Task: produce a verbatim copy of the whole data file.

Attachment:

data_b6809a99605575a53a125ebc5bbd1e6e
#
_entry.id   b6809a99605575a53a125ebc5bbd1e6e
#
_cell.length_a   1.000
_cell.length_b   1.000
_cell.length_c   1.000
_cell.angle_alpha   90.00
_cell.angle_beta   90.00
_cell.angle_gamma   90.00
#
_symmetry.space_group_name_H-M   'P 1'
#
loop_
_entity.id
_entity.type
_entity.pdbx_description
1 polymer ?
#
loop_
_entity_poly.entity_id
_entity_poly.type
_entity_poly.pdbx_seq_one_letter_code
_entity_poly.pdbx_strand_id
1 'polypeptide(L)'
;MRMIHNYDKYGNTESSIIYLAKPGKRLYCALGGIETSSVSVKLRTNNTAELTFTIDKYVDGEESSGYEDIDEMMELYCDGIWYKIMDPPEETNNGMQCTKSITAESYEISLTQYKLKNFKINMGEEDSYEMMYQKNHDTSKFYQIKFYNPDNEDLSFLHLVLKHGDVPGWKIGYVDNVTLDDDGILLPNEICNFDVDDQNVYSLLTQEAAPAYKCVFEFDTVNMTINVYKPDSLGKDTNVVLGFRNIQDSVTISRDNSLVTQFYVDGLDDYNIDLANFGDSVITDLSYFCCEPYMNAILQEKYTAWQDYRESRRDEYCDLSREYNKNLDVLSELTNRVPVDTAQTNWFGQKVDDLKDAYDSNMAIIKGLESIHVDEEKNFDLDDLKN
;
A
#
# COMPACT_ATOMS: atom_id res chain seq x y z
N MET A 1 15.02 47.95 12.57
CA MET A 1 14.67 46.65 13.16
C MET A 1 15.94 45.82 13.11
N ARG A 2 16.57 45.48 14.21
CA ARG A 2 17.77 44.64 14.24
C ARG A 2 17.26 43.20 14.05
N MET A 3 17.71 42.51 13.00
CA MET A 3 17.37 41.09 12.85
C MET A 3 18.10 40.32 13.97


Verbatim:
data_b6809a99605575a53a125ebc5bbd1e6e
#
_entry.id   b6809a99605575a53a125ebc5bbd1e6e
#
_cell.length_a   1.000
_cell.length_b   1.000
_cell.length_c   1.000
_cell.angle_alpha   90.00
_cell.angle_beta   90.00
_cell.angle_gamma   90.00
#
_symmetry.space_group_name_H-M   'P 1'
#
loop_
_entity.id
_entity.type
_entity.pdbx_description
1 polymer ?
#
loop_
_entity_poly.entity_id
_entity_poly.type
_entity_poly.pdbx_seq_one_letter_code
_entity_poly.pdbx_strand_id
1 'polypeptide(L)'
;MRMIHNYDKYGNTESSIIYLAKPGKRLYCALGGIETSSVSVKLRTNNTAELTFTIDKYVDGEESSGYEDIDEMMELYCDGIWYKIMDPPEETNNGMQCTKSITAESYEISLTQYKLKNFKINMGEEDSYEMMYQKNHDTSKFYQIKFYNPDNEDLSFLHLVLKHGDVPGWKIGYVDNVTLDDDGILLPNEICNFDVDDQNVYSLLTQEAAPAYKCVFEFDTVNMTINVYKPDSLGKDTNVVLGFRNIQDSVTISRDNSLVTQFYVDGLDDYNIDLANFGDSVITDLSYFCCEPYMNAILQEKYTAWQDYRESRRDEYCDLSREYNKNLDVLSELTNRVPVDTAQTNWFGQKVDDLKDAYDSNMAIIKGLESIHVDEEKNFDLDDLKN
;
A
#
# COMPACT_ATOMS: atom_id res chain seq x y z
N MET A 1 15.02 47.95 12.57
CA MET A 1 14.67 46.65 13.16
C MET A 1 15.94 45.82 13.11
N ARG A 2 16.57 45.48 14.21
CA ARG A 2 17.77 44.64 14.24
C ARG A 2 17.26 43.20 14.05
N MET A 3 17.71 42.51 13.00
CA MET A 3 17.37 41.09 12.85
C MET A 3 18.10 40.32 13.97